'Project Impact' in Granite Falls aims to support river town's downtown revitalization
Project aims for community support to improve a floodplain park along the Minnesota River in Granite Falls. It's part of an overall vision to revitalize the community's downtown area as a place for families and visitors to gather and enjoy the river valley setting.
GRANITE FALLS — While leading Minnesota Mining and Manufacturing with William McKnight, native son Archibald Bush of Granite Falls began a practice of bestowing gifts on his hometown and the school, starting at first with audio equipment for the music program and overhead projectors for classrooms, all of it newly created innovations at the time.
His legacy of giving to his hometown has continued long after his death in 1966 through gifts from the Bush Foundation, which was started by Archibald and Edyth Bush.
A citizens group in the community is now hoping that the latest Bush Foundation gift will make possible a key piece to an ongoing downtown revitalization based on promoting arts, recreation and small retail shops.
“There is a lot of passion for the project,” said Lisa Streich, a member of Project Impact, or Investing Meaningful Projects Achieving Community Togetherness. “I hope the passion sells.”
The group is launching a fundraising campaign aimed at erecting an attractive, and flood-proof, set of playground equipment in Rice Park along the Minnesota River directly across from the downtown.
The goal is to raise $290,000 in funds from grants and contributions from businesses and individuals.
The group has $150,000 available from a larger 2017 Bush Foundation grant. The city of Granite Falls also has committed $30,000 to the project, according to Streich.
The equipment could be installed in Rice Park this fall. It will be located in an area of the park that once held some of the community’s most coveted homes for their location facing the Minnesota River. The floods of 1997 and 2001 changed it all — the homes have all been removed and the area is now all part of a park that includes a disc golf course.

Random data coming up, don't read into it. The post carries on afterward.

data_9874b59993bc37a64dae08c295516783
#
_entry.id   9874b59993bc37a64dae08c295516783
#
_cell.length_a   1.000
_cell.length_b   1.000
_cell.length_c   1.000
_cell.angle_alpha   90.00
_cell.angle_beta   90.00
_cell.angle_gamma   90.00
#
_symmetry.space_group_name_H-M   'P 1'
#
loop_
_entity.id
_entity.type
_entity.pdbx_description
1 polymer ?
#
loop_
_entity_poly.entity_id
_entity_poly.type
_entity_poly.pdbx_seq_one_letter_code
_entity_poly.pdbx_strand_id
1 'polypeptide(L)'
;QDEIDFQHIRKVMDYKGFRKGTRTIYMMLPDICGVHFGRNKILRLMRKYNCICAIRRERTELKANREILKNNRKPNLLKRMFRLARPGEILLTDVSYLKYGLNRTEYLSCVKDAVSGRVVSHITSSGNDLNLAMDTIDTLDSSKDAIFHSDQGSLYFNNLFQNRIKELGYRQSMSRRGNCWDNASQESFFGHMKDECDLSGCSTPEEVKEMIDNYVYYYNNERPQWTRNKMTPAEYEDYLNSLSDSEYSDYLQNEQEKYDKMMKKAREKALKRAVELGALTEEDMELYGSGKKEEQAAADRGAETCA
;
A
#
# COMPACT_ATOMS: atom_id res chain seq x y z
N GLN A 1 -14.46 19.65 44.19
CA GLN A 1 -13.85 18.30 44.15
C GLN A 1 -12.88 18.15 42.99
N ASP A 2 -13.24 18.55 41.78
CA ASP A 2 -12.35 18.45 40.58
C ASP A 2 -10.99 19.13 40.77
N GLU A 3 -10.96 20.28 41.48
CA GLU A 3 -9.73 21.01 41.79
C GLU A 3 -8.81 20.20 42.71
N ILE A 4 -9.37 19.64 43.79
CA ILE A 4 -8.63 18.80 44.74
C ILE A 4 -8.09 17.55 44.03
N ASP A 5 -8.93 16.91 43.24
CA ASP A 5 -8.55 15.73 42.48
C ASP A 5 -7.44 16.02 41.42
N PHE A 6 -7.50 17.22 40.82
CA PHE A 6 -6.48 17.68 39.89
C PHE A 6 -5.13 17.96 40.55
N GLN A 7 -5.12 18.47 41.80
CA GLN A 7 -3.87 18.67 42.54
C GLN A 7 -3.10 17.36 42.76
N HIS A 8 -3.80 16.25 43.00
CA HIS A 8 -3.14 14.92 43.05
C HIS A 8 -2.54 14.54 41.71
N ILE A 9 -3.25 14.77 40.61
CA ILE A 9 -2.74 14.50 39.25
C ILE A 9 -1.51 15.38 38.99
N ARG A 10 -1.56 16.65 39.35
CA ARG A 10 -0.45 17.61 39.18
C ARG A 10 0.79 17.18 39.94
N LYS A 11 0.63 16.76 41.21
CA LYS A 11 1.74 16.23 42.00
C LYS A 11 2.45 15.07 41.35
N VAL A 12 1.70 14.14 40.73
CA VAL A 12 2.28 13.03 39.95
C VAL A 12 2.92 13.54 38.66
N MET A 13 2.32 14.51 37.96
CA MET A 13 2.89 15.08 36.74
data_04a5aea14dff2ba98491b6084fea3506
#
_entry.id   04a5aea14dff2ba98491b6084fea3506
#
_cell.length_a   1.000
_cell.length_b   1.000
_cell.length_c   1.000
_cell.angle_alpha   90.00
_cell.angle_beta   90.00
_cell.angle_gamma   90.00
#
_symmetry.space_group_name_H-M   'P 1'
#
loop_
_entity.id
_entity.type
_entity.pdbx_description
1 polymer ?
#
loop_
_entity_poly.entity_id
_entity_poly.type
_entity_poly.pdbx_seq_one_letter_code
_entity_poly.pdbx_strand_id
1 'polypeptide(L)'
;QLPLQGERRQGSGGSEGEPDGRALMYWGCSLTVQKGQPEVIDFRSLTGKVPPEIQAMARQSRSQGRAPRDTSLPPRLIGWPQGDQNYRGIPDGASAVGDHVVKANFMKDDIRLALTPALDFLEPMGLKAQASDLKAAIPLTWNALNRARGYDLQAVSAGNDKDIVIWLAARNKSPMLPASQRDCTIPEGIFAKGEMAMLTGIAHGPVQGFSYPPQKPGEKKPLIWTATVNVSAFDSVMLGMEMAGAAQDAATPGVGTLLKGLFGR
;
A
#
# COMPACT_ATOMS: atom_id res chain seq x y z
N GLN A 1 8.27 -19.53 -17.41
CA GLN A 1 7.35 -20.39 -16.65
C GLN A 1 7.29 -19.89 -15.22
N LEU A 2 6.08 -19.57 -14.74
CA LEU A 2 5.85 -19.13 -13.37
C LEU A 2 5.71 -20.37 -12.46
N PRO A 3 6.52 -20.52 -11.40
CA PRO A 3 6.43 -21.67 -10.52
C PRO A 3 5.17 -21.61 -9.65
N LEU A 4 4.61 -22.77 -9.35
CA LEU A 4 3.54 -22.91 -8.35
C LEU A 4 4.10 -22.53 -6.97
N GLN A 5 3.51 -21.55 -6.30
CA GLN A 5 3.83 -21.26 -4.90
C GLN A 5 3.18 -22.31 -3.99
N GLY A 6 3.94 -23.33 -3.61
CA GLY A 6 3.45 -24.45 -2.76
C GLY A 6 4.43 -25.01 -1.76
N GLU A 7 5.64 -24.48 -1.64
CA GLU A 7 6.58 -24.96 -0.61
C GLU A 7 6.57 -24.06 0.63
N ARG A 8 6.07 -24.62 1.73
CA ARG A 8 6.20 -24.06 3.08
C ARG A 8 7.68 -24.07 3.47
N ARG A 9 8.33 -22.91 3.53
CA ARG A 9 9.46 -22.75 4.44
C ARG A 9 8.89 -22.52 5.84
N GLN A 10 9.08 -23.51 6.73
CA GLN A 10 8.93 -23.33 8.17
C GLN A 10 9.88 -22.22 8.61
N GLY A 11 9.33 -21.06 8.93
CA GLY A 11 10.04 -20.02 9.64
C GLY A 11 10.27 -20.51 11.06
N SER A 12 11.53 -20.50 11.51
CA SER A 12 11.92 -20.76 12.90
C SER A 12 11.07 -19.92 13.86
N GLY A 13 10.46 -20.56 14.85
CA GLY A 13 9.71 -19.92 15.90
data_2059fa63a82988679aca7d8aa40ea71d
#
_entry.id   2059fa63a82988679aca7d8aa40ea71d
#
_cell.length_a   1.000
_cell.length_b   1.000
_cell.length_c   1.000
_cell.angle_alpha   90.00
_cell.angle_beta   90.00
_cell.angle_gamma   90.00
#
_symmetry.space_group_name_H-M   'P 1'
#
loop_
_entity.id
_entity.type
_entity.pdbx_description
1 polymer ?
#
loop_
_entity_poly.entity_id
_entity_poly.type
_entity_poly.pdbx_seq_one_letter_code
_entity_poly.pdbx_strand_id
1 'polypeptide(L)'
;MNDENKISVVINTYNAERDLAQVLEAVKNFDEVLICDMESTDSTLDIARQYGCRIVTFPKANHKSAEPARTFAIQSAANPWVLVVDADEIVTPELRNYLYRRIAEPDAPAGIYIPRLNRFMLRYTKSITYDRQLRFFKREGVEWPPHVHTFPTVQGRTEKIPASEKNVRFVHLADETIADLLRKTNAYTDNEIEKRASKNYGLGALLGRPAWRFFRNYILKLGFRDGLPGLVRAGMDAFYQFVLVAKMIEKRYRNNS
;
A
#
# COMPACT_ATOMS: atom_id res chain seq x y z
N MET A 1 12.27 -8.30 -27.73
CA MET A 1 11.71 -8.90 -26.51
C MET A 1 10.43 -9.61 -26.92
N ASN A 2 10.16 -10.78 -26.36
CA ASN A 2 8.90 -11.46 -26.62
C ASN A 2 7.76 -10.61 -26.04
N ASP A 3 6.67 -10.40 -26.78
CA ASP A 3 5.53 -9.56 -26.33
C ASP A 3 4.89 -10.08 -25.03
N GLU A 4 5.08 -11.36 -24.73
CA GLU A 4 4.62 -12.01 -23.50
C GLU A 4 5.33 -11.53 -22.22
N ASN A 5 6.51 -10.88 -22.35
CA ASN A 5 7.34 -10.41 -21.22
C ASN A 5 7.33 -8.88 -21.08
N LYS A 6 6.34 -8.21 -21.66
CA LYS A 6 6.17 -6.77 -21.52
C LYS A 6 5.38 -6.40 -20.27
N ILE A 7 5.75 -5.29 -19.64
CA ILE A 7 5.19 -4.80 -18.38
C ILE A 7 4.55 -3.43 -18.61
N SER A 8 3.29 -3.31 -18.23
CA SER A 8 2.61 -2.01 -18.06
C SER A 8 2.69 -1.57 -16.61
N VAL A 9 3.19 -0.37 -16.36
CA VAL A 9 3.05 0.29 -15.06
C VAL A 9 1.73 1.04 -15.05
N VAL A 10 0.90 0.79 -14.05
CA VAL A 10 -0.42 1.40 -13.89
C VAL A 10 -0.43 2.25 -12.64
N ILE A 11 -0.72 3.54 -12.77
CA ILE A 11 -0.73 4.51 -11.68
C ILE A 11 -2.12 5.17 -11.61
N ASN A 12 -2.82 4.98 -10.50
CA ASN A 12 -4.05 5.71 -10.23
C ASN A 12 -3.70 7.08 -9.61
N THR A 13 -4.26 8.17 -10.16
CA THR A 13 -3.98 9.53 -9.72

Streich said the city obtained approval from the Minnesota Department of Natural Resources to erect the equipment in the park floodplain. The equipment will be installed on a concrete-based support that will allow water to flow under it during flood conditions. It will be covered by a four-inch rubber surface that helps protect against injury while providing handicap accessibility.
The goal of developing the park as an attractive gathering place for families and other community members is a result of a series of “community conversations” hosted by the city’s Economic Development Authority over a year ago. A series of meetings, one-on-one interviews and an online survey made clear that community residents were interested in developing the community’s downtown area as an attractive place to visit, she said.
Streich calls it a kind of “mini-Stillwater” or “mini-Lanesboro” approach in reference to the tourism industries those two river communities have fostered.
She explained that the town’s unique pedestrian bridge, a Kiwanis-operated popcorn stand, the K.K. Berge Art Gallery, riverfront murals, a cafe that will offer canoe and kayak rentals, ice cream shop and small retail stores, a cooperative-owned brewhouse, the Andrew Volstead House, and an arts-focused gathering place known as the YES! House are among the attractions bringing people to the downtown area.
Rice Park is located just a short walk over the historic suspension bridge. The park and downtown area are just the starting point for exploring. Walkways from Rice Park, she said, allow pedestrians to follow the Minnesota River to the 141-acre Memorial Park.
There, the city has invested more than $2 million in grant and local funds in recent years to improve its facilities and campground, including a paved bicycle and walking trail, as well as undertaken habitat restoration work.
Streich, who moved to Granite Falls 15 years ago, said she continues to enjoy discovering the community’s river valley attributes. Better yet, she loves to introduce out-of-town friends to it all and hear their reactions: “‘Oh my gosh, this is so nice over here,’” she said they tell her.
Her hope now is that the community will rally around the vision and support the legacy of community giving begun by Archibald Bush. For more information or to donate, visit the Granite Falls Community Foundation online at granitefallsfoundation.org .